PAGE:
Involuntary narrative

Ironic process theory

Is Google Making Us Stupid?


`Kindness priming (psychology)

Knowledge space


`Language and thought

Language of thought hypothesis

Linguistic relativity


Logovisual technology


`Magical thinking

Mental age

Mental chronometry

Cognitive vs Mental

Mind–body problem


Mind vs Brain

Model of hierarchical complexity

Modularity of mind

Molecular cellular cognition

Motion perception



`Negative priming

Neural correlates of consciousness

Neurobiological effects of physical exercise



Numerical cognition

Numerosity adaptation effect

Nutrition and cognition


`Object of the mind

Object permanence



Orientation (mental)


Parallel Thinking

Pattern recognition (psychology)

Perseverative cognition


Planning (cognitive)

Polish Cognitive Linguistics Association

Positivity effect

Pre-attentive processing


Priming (psychology)

Problem of universals

Psychological mindedness

Psychology of programming

Psychology of reasoning


`Rapid serial visual presentation

Recognition failure of recallable words

Recognition primed decision

Recognition-by-components theory


Reification and perspective taking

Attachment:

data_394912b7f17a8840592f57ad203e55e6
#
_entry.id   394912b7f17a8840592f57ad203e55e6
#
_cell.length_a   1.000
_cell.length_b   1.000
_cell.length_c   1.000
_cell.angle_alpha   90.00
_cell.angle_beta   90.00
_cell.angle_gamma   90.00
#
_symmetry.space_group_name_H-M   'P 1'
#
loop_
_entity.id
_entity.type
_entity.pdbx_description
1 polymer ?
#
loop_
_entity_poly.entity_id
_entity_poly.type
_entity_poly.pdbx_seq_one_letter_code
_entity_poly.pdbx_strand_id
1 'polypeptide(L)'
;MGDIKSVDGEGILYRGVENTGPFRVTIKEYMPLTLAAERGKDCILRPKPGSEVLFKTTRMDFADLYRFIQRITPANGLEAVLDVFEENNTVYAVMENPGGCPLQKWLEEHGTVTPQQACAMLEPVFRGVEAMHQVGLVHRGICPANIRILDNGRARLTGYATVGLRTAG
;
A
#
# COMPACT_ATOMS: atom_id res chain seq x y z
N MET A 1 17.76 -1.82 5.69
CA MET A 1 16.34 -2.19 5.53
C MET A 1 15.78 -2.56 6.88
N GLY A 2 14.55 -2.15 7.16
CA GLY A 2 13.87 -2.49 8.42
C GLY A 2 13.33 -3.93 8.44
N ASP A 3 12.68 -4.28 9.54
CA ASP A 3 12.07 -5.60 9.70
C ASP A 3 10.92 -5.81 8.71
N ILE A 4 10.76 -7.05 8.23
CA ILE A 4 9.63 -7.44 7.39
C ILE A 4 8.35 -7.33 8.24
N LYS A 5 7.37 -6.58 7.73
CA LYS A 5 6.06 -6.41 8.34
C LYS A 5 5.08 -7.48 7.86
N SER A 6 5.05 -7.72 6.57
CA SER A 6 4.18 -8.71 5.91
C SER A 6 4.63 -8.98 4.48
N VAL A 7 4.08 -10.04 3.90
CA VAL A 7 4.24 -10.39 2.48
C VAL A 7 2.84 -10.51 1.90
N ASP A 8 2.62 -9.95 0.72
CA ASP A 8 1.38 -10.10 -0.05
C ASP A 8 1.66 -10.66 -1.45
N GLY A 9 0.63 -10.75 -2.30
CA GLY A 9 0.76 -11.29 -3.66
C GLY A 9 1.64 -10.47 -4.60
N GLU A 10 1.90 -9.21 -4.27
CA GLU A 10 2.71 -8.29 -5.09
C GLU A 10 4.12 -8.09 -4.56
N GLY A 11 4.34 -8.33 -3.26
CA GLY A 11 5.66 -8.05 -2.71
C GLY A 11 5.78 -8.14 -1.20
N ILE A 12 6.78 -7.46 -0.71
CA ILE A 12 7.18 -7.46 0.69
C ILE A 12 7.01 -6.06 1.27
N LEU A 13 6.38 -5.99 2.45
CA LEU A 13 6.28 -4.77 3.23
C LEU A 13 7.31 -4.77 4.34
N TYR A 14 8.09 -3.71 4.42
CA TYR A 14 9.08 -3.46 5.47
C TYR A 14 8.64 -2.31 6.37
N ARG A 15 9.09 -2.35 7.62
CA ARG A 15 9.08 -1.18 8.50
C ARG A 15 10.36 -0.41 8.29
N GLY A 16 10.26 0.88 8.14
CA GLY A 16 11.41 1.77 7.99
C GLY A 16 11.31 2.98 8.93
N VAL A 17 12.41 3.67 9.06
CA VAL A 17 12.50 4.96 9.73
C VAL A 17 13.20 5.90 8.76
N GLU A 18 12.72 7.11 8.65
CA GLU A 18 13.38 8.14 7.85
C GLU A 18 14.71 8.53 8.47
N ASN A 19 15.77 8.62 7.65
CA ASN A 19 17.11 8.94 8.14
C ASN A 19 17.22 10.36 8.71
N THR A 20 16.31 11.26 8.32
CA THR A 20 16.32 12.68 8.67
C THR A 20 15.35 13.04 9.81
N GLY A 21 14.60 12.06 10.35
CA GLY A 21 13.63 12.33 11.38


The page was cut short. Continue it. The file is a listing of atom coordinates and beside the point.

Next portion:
Repetition blindness

Representational momentum

Role-taking theory


`Santiago's theory of cognition

Sensory processing

Sentience quotient

Sex differences in cognition

Silver bullet

Similarity (psychology)

Situation Awareness

Size–weight illusion

Social cognition

Social information processing (cognition)

Spatial cognition

Speech perception

Speech shadowing

State (computer science)

Steering cognition


`Stream of consciousness (psychology)



Target fixation

THOG problem

Thought suppression

Train of thought



Unconscious cognition


Unexpected events

Universal law of generalization

User control


`Vantage theory

Visual reasoning

Visual space

Visual temporal integration

Vividness of Visual Imagery Questionnaire

Volition (psychology)



Wason selection task

Westmead Post-Traumatic Amnesia Scale

Wicked problem

Pages in Other Languages


Cognitive science


Cognitive psychology




Neuropsychological assessment



Psychological concepts

Hidden categories:

Commons category with local link same as on Wikidata